As usual, Paul attends the synagogue meetings in the city and argues that Jesus is the Messiah. This ministry is more successful when Silas and Timothy catch up to Paul, allowing him to devote himself to preaching. It is as a result of this synagogue ministry that there is another “rejection” of the Jews, parallel to Acts 13 and 28. Paul declares that from that time on he will go to the Gentiles, as he did in Acts 13 as well.
Two key converts are mentioned – Titius Justus, a god-fearing Gentile and Crispus, the leader of the synagogue. A third convert is implied in Romans 16:23 – Erastus, the “director of public works” (NIV) or city treasurer. It is unusual for Paul to identify a person by title like this, but this is an important title (Theissen, 76) What makes this person of particular significance is that in 1929 an inscription on paving stone was discovered honoring Erastus, identified as the aedilis of Corinth, a title normally translated by the Greek agoranomos. The title given in Romans is that of oikonomos of the city. While this is not exactly equivalent, it is close enough that many have made the connection between this convert in Romans 16:23 and the city manager of Corinth in the mid-50’s.
Paul may have been concerned that his success would breed a violent back-lash from the synagogue, as it had in Thessalonica. In fact, Paul has seen this happen before. The normal pattern is for him to enter the synagogue and face serious persecution. He is not afraid for his own life, in fact, he seems more than willing to suffer physically for the Gospel.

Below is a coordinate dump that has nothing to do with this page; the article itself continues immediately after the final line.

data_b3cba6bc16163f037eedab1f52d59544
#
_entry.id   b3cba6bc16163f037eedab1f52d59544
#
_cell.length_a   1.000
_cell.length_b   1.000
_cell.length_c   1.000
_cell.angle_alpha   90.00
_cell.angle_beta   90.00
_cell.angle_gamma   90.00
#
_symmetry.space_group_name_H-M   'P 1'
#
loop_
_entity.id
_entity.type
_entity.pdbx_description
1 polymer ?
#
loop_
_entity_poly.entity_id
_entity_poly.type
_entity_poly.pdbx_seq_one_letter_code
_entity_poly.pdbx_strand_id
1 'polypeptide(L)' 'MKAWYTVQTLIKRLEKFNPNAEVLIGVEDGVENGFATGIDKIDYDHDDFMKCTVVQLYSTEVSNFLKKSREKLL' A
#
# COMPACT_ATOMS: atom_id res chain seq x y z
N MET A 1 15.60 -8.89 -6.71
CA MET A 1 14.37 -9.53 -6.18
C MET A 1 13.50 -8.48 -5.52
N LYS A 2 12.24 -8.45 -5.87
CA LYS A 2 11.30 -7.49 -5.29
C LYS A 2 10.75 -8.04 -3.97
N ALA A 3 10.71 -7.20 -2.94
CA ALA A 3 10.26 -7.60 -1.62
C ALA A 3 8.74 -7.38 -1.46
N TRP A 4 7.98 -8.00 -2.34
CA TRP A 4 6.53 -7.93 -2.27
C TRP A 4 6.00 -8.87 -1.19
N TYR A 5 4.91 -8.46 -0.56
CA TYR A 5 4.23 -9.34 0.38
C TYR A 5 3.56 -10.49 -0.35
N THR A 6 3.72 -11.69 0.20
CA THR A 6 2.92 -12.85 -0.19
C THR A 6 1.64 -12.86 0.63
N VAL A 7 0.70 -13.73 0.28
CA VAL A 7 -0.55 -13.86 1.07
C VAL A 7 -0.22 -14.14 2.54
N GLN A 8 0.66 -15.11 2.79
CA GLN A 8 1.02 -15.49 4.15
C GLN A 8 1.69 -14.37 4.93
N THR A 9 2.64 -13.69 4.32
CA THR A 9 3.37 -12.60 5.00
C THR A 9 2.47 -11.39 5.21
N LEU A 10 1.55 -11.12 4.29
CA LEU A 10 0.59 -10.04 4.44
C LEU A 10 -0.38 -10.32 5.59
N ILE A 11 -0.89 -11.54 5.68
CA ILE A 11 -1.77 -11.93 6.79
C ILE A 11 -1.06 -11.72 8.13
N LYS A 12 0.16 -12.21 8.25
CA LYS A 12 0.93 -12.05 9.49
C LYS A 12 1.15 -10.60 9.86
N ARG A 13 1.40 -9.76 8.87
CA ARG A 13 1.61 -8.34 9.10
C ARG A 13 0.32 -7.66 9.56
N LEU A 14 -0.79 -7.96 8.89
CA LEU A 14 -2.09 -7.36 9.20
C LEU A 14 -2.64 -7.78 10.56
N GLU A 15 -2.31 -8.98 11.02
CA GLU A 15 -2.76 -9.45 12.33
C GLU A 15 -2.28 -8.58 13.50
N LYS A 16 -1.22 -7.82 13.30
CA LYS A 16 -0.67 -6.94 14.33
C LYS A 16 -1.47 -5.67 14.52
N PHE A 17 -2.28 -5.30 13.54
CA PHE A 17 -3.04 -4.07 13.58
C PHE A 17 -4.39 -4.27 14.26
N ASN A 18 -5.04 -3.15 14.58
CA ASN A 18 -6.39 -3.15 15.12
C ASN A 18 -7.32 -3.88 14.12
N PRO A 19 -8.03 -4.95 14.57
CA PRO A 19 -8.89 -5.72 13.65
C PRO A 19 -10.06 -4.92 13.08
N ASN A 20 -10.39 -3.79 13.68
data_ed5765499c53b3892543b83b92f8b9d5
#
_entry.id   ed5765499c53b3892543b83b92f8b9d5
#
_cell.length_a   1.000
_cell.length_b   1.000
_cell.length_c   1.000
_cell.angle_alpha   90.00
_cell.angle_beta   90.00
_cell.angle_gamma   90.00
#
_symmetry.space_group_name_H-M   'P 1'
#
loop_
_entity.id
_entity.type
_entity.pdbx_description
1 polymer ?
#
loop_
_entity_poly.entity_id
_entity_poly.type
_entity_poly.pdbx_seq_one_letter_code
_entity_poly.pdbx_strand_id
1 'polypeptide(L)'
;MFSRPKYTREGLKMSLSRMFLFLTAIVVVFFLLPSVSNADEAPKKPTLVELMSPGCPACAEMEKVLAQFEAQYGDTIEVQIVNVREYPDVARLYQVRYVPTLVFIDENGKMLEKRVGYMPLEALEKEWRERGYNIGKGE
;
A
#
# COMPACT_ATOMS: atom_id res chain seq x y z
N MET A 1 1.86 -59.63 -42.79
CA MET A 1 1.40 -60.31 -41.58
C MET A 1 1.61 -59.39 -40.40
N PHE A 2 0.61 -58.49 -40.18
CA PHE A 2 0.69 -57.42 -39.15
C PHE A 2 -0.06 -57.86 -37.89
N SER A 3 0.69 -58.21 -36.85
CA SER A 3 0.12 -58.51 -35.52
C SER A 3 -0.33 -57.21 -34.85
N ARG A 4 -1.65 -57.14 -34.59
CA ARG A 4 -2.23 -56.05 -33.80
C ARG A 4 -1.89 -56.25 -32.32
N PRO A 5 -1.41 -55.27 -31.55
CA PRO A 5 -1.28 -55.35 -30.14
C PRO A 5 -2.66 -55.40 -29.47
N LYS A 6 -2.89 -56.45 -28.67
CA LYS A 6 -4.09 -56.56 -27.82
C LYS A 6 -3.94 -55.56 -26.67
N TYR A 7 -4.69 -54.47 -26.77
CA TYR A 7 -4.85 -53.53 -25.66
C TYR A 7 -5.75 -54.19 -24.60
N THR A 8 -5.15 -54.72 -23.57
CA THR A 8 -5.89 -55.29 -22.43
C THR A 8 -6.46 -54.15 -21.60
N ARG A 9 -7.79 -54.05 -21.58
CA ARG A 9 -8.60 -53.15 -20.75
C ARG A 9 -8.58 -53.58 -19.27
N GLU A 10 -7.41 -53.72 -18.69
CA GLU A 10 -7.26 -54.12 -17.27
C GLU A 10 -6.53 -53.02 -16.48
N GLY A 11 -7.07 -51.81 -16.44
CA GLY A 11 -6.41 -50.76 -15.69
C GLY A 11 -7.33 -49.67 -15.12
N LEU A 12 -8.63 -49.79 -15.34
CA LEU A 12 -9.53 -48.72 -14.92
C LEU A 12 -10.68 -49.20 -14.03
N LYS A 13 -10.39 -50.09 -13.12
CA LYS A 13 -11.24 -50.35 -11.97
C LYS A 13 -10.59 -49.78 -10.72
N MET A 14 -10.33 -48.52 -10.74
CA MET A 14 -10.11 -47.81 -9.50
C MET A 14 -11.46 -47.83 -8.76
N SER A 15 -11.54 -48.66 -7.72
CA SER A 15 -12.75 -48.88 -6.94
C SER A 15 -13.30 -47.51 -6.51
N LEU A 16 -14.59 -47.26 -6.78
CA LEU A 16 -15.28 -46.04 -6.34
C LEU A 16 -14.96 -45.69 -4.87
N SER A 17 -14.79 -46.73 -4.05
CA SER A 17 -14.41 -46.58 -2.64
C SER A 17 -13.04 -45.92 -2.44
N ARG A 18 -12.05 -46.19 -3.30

1 Cor 2:3-4 indicates that Paul was afraid his ministry was destined for failure. He does not yet know of the fate of the Thessalonican believers, perhaps even Berea is unknown to him. Athens likely did not result in a church. Will Corinth go just as badly? Yet in 1 Cor 2, Paul claims that any success in Corinth was based solely on the the power of the Holy Spirit, not his own rhetorical ability.
1 Corinthians 2:3-4 I came to you in weakness and fear, and with much trembling. My message and my preaching were not with wise and persuasive words, but with a demonstration of the Spirit’s power.
In Acts 18:9-10 Luke tells us that Paul has a vision in which the Lord tells Paul that he will not be harmed in the city of Corinth and that there are many people in the city that are “the Lord’s.” There are three short, related commands: Do not fear, continue to speak, and do not be silent.
If these commands reflect Paul’s mood prior to Silas and Timothy’s return, then it is possible that Paul considered, like Jeremiah before him, do remain silent and not open himself up to further persecution (Jer 20:7-12). Like Jeremiah, Paul cannot keep the Gospel to himself, he must be what he is, the light to the Gentiles. Even if this means he will be persecuted. This vision encourages him to continue, since his Gospel message will be received in Corinth.
He will remain in the city 18 months, Paul’s longest place of ministry since his commission from Antioch in Acts 13.
H. J. Cadbury, “Erastus of Corinth” JBL 50 (1931) 42–58.
J. Murphy-O’Connor, “The Corinth That Saint Paul Saw” BA 47 (1984) 147–59.
Gerd Theissen, The Social Setting of Pauline Christianity. Essays on Corinth (Philadelphia: Fortress, 1982).
Bruce Winter, After Paul Left Corinth: The Influence of Secular Ethics and Social Change (Grand Rapids, Eerdmans, 2001)